The Menu: Two prisoners are assigned to a numbered cell in a tower-like prison called The Pit. An exquisite feast descends the structure daily upon the titular platform. Inmates on the higher floors get first access, while those on the lower floors fight for the leftovers. But don’t get too comfy because the cells change monthly and so might your luck.
Bon Appétit: The conceit of The Platform is fairly straightforward — and its classist symbolism even more so. But director Galder Gaztelu-Urrutia still manages to season his first feature length film with enough visual scrumptiousness, teeth-chattering tension, and barfbag thrills to keep an audience engaged across its swift 94 minute service. The Platform is not a film for those with weak hearts, and certainly not upset stomachs.
The simplicity of the story, in addition to its limited number of characters, make The Platform feel like a stage play at times. Most of the dialogue is between cellmates Goreng (Iván Massagué) and Trimagasi (Zorion Eguileor), as they discuss their circumstances and reasons for incarceration. The setting remains consistent as well, with the only real changes occuring during the cell’s monthly reordering.
But Gaztelu-Urrutia’s deft touches and cinematic flourishes elevate the nominal screenplay, turning these unadorned conversations into real moments of psychological dread. It’s also impossible to watch The Platform without recalling Vincenzo Natali’s geometrically intriguing Cube, with its stripped down directness and puzzle house terror. Both films tread close to B-movie status, but manage to add just enough spice to keep things interesting and tasty.
Don’t Hate the Player, Hate the Game Theory: The trapped occupants experience a literal Prisoners’ Dilemma as they make choices without knowing the decisions of those above, below, or even within their own cell. Veteran inmate Trimagasi, who has served time near the top and bottom of The Pit, does his best to teach optimistic newcomer Goreng survival strategies.
A naive, Don Quixote-quoting Goreng ponders why the people above don’t just eat their portion, saving enough for the less fortunate. A cynical Trimagasi knows better, though, and refuses to tilt at windmills. Those on the higher floors see no need to trouble themselves with the poor souls below. Useful idiot Trimagasi even accuses Goreng of communist leanings. A man of a certain age contradicting his own interest? Imagine that!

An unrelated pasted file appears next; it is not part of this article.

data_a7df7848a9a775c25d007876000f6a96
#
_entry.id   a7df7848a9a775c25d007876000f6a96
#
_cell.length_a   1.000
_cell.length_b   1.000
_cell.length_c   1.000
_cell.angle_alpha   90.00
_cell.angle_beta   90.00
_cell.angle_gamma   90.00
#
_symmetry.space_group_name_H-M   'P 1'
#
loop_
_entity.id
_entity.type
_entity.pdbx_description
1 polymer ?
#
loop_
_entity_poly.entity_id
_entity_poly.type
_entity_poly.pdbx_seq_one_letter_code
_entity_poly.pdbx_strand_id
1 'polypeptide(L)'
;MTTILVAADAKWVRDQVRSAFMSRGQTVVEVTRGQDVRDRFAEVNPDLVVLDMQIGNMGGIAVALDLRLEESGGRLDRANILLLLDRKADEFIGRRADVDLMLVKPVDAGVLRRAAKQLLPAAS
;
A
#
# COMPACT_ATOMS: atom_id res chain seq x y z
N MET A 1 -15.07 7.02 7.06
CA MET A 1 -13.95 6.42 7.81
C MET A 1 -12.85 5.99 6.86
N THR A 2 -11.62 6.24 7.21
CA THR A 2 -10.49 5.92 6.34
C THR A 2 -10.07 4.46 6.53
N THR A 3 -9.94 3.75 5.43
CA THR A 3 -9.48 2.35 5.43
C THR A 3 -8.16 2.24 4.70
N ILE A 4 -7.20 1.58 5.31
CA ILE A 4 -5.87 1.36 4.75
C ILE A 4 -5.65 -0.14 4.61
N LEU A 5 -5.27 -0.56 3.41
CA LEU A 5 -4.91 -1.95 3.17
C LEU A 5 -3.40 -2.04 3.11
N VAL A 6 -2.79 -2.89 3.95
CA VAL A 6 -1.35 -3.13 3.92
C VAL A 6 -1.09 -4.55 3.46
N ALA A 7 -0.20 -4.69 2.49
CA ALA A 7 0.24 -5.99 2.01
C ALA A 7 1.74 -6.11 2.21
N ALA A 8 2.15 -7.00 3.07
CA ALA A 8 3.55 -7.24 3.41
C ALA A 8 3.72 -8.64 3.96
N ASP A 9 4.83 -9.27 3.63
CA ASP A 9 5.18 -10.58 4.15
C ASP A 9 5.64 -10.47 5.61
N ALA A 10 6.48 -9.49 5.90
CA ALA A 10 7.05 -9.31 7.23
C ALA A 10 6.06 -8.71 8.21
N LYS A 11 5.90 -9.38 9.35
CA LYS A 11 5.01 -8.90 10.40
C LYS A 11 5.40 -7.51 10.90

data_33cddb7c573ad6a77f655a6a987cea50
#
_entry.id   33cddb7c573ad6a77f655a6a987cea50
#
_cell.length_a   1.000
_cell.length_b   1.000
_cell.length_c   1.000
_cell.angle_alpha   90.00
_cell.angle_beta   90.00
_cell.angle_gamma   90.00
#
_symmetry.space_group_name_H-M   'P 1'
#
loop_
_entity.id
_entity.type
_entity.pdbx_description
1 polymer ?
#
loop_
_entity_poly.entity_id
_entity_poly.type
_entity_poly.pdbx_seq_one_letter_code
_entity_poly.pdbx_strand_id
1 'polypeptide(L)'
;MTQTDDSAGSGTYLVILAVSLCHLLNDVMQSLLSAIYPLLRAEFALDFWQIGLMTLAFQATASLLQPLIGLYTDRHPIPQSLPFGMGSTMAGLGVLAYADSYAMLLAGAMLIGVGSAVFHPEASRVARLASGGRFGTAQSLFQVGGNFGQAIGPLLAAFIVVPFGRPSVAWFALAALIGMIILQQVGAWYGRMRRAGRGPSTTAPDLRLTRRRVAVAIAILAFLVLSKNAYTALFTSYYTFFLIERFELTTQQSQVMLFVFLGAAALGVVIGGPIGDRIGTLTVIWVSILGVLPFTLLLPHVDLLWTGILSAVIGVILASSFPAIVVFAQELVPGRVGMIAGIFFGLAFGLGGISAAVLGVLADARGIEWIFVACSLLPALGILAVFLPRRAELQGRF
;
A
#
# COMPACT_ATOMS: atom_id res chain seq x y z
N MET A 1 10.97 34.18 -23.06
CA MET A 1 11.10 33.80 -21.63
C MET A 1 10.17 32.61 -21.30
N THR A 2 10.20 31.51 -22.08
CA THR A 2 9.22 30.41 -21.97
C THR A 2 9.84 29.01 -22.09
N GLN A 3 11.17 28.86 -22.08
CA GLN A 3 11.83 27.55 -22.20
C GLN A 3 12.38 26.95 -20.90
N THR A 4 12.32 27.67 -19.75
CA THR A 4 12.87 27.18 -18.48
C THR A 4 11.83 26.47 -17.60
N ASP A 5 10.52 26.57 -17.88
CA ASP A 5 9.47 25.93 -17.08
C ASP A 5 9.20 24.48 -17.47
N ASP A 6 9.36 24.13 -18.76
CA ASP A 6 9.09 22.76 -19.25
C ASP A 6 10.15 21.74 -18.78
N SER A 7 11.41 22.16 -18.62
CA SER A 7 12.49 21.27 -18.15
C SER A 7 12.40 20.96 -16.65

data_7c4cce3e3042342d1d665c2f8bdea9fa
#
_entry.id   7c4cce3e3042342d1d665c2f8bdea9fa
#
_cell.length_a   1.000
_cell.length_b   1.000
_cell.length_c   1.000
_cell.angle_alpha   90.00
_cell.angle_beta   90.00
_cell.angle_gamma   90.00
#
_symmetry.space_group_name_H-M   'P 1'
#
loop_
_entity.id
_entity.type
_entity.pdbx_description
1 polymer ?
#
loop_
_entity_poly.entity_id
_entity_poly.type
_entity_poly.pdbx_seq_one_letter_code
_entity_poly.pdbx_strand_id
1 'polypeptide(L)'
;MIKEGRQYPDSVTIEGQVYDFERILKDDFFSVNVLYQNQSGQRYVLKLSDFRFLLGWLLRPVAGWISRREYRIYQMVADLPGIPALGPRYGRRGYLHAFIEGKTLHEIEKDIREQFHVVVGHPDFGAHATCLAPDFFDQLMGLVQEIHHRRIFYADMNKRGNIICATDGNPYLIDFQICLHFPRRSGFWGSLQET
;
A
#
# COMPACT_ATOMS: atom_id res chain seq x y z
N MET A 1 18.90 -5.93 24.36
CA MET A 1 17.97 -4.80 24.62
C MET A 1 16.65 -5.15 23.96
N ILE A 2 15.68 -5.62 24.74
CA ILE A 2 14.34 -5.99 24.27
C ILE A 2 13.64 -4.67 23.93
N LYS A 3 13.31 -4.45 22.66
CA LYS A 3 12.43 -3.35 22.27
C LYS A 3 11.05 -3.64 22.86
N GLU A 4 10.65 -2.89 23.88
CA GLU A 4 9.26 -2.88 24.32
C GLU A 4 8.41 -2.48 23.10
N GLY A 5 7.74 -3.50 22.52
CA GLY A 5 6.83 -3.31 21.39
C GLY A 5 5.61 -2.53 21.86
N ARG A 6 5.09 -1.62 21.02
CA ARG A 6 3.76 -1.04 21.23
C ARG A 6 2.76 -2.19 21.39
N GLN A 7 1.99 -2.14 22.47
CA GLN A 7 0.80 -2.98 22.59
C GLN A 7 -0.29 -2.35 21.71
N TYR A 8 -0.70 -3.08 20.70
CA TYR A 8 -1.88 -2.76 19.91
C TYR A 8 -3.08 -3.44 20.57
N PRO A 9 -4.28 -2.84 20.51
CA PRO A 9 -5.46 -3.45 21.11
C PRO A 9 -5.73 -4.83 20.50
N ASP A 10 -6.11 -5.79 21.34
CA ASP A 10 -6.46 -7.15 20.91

The Platform’s focus on a finite availability of food evokes other sociological and economic predicaments. One example is the Tragedy of the Commons, wherein a shared resource gets overexploited by a limited few at the cost of others being denied access to that same resource. The top levels of The Pit eat the meat, leaving bones for the rest. The film examines some notions of the free-rider problem as well by having certain inmates benefit through no real contribution of their own.
These examinations of class tension are difficult to execute well within a narrative structure. The conflict has been around since the start of the oral tradition and the story has already been told in so many ways. The big challenge is that class metaphors can be wielded with either the precision of a scalpel under a trained hand or swung with the bluntness of a sledgehammer by a freshman writing student sporting a Che Guevara t-shirt.
Bong Joon-ho exemplified the former with this year’s Best Picture winner Parasite, a film that delicately balances its analogies while remaining a new and compelling story. At the other end of that spectrum lies Bong’s other class deconstruction in 2013’s Snowpiercer, which itself is a horizontal tower story. The Platform, like Snowpiercer before it, smacks the audience on the head a bit too often with its obvious satire. Even so, it still serves one hell of a smorgasbord.
The Verdict: The Platform does away with any sense of coyness, launching immediately into its brutal tale. This focus on the captives in their cells is wise considering the few frolics it takes into backstories only distract from the action at hand. The film remains visually interesting throughout, despite the stark setting, and earns its characters’ attempts to make positive change in spite of an overwhelming situation, even if it comes across a bit too on the nose. The gross out horror will also make the audience reconsider ordering up a family style meal ever again. Check, please!
Where it’s Playing: Head into The Pit right now on Netflix.